Thankfully, we were not involved in the early stages of the disastrous Battle of the Somme ( 60 000 casualties on day one, 20 000 dead within 24 hours).

NZ troops unloading at a French port 1916, IWM
NZ troops unloading at a French port 1916, IWM



However, our forces would play a significant part in the later stages of the battle and start to build the enviable reputation for toughness and resourcefulness that characterised them later in the war.

Help us envision our future library

future library

You can do this by taking our incredibly quick survey online by clicking here  or …

Look for the bouncepad

Next time you drop into the Library look for our bouncepad and enter your choices for our future there.

Where is it?

It is sitting in front of our Library service desk where you often come to borrow a laptop, get help with your assignments, get binding materials, etc. 

What does it look like?

An ipad on a stalk.

survey point

Livestream of the new Whareora building under construction

View the livestream of the new Whareora building being built to replace the current Recreation Centre.

Its usually pretty static but interesting to monitor the progress from time to time.

According to the Campus Master Plan FAQs  this facility will be opening in December 2014.

If you want to get fit this summer see the timetable and cost of gym membership etc on the Recreation Centre page, then when the Whareora opens you’ll be fully prepared to make the most of the new facilities!




The greatest enemy of all

Illness and disease have always ravaged armies, and the First World War was no exception. In an age before antibiotics, even common ailments could kill.

Ameral Abbott
Ameral Abbott
Alan Barker
Alan Barker
David Fincham
David Fincham
Reginald Leeming
Reginald Leeming








Ameral Abbott, who had worked on his family’s farm at Southbridge, died of Polio in Cairo on May 8, 1915, without having seen action. His brother, George, was also killed in the war.

Alan Barker was fondly remembered in the Technical College Review as a lively member of the Society. He died of Tuberculosis in hospital in London on July 7, 1917.

David Fincham died of Malaria in Cairo on November 7, 1918. His family received news of his death on November 11, 1918, the day the war ended. Frank Rudd also fell to Malaria in Cairo, on October 22, 1918.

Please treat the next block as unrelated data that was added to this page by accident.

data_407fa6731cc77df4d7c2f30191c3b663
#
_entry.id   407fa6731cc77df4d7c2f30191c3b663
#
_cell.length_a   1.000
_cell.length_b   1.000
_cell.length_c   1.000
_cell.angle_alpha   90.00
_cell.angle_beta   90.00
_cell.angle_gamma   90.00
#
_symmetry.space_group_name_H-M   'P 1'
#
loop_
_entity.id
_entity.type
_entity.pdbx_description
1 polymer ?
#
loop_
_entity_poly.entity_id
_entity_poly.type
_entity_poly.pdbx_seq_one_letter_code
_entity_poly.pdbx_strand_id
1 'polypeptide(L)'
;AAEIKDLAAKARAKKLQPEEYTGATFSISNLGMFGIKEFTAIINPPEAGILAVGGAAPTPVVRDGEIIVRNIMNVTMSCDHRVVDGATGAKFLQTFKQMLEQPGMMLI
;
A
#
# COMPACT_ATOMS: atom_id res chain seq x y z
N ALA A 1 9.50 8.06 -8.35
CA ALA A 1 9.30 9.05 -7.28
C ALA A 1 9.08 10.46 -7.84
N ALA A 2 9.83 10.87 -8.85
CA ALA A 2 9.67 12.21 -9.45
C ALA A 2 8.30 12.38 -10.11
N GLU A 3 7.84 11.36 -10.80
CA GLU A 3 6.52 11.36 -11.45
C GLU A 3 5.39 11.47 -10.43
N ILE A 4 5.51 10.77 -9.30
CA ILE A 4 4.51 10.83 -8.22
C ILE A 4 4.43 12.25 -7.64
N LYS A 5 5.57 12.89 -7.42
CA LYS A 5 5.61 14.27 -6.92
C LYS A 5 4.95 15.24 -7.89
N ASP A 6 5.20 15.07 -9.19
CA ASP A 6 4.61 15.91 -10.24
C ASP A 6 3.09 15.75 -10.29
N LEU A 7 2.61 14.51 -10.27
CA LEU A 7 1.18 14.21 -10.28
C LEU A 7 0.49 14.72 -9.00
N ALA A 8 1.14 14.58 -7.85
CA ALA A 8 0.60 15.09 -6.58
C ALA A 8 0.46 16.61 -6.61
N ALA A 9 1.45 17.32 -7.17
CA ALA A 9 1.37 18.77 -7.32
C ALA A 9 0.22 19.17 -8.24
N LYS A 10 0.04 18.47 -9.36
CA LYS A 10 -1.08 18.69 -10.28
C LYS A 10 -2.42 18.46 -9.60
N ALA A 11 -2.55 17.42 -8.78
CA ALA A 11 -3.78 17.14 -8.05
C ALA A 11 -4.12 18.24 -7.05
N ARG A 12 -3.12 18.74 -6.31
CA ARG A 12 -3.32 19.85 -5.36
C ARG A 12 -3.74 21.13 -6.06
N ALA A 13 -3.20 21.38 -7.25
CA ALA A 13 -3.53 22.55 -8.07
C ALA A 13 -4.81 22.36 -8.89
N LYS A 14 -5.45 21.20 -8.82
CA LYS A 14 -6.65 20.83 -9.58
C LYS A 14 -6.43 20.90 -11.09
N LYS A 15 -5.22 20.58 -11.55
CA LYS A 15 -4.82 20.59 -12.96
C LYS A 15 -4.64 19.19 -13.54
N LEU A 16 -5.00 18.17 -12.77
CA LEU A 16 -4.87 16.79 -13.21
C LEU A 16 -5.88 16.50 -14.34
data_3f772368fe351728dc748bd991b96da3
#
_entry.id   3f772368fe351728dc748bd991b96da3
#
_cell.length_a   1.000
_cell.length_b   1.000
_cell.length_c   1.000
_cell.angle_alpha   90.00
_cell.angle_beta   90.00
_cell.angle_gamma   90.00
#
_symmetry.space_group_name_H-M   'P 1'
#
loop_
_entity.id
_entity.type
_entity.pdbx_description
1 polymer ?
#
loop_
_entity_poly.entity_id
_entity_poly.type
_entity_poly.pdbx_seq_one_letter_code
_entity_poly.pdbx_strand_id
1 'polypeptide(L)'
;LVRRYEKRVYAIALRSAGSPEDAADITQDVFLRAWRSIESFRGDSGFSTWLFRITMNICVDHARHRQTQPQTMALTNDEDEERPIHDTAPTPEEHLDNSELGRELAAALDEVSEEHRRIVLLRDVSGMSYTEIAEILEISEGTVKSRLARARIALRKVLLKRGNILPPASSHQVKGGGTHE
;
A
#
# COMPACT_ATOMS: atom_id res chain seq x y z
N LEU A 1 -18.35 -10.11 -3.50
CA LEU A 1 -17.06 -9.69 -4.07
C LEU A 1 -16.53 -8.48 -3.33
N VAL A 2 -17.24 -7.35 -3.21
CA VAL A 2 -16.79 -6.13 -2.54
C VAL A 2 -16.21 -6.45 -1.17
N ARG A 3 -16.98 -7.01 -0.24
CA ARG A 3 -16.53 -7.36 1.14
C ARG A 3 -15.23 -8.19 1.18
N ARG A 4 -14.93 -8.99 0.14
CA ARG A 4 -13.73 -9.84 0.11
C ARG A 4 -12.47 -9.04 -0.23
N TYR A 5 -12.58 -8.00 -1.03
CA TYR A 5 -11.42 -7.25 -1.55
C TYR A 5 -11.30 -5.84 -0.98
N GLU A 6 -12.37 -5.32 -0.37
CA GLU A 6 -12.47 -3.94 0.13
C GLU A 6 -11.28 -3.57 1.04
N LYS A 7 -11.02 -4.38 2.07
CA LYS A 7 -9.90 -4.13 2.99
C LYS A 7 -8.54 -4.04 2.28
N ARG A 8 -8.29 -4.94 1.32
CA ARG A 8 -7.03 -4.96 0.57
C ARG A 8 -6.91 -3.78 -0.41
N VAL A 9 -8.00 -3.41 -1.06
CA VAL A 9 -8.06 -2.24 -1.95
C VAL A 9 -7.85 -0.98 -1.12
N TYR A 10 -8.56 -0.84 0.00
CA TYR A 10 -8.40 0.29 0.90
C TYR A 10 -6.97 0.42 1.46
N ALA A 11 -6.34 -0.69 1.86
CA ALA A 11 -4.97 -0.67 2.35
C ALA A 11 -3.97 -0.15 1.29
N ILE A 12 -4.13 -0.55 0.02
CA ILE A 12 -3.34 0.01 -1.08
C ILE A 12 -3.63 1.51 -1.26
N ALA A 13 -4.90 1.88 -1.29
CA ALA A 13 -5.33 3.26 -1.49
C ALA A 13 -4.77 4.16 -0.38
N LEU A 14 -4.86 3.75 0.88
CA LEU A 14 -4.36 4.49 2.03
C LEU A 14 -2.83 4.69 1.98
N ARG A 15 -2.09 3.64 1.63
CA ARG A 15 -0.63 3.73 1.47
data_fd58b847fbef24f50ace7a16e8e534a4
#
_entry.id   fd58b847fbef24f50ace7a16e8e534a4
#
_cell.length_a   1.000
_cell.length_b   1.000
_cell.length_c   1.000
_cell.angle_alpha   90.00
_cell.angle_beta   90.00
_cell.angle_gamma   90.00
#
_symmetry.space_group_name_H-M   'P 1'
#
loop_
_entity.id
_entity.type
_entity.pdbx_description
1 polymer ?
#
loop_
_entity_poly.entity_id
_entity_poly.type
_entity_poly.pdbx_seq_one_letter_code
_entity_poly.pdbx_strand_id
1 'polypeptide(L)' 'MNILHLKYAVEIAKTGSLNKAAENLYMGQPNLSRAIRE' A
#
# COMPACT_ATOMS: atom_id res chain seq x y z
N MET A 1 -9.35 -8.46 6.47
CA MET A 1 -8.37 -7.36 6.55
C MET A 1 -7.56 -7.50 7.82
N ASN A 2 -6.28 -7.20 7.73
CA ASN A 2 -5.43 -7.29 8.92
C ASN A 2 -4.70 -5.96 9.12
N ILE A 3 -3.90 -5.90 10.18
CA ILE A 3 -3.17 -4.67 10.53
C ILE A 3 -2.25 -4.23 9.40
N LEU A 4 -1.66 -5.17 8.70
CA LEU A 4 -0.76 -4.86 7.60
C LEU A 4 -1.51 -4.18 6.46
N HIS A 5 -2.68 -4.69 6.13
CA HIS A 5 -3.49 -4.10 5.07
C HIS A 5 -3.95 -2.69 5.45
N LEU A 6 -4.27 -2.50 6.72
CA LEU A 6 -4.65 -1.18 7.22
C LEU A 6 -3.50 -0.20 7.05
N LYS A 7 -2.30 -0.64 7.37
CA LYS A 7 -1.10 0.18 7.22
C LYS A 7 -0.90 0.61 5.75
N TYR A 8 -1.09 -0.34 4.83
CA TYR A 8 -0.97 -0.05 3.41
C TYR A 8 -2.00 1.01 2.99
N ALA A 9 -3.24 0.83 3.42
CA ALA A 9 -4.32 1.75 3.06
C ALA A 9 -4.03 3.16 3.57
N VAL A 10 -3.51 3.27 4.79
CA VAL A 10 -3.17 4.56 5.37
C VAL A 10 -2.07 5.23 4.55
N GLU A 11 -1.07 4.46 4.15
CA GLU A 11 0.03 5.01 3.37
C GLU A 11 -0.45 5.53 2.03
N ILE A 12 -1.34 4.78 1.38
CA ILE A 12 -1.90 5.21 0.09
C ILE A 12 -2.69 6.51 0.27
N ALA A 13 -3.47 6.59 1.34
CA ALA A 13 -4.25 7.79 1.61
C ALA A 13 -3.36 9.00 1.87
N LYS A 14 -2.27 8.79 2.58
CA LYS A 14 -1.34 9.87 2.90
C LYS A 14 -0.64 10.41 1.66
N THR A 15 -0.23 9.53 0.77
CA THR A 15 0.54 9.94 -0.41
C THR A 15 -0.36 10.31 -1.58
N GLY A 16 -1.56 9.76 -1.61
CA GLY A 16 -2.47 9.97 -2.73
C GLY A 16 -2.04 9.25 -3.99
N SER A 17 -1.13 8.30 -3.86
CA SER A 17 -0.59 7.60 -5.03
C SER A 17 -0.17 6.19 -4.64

Reginald Leeming arrived in England on January 20, 1917, and was admitted to hospital ten days later. He died on February 8, 1917, of meningitis.

William Colville
William Colville
James Hooper
James Hooper
Daniel Spence
Daniel Spence








William Colville, James Hooper, and Daniel Spence all died of Influenza, during the epidemic of 1918-9. James and Daniel were on board the troopship Tahiti, when an outbreak of Influenza struck. Overall, 90% of those on board were infected and 77 died.

William was in camp at Featherstone when he fell ill, and he died on November 21, 1918, ten days after the war had ended.

Mental Health Awareness Week


Be sure to check out the five ways to wellbeing to keep yourself in tip top condition, physically, intellectually, emotionally, socially and in spirit.

Whether on your own or in a team play the wellbeing game to grow awareness of your current state of wellbeing and maybe win prizes on the way.

Here’s one of my favourite you tube vids of wellbeing personified at Diana Isaac retirement village here in Christchurch,  where residents show celebration of 80 odd years of happy.

What have you done today to connect, give, take notice, keep learning or be active?

WW100: Disease: The greatest enemy of all

When people think about casualties caused by war they envision combat dead but disease has historically been a far greater danger.

A Hospital Ward : a dysentery ward of the General Hospital at Port Said. James McBey 27 June 1917. © IWM (Art.IWM ART 2941)
A Hospital Ward : a dysentery ward of the General Hospital at Port Said. James McBey 27 June 1917. © IWM (Art.IWM ART 2941)

Disease: the greatest enemy?

Was the Great War the first major conflict in which disease caused fewer deaths than armed combat?

 A comparison of war casualties from the pre First World War era is informative: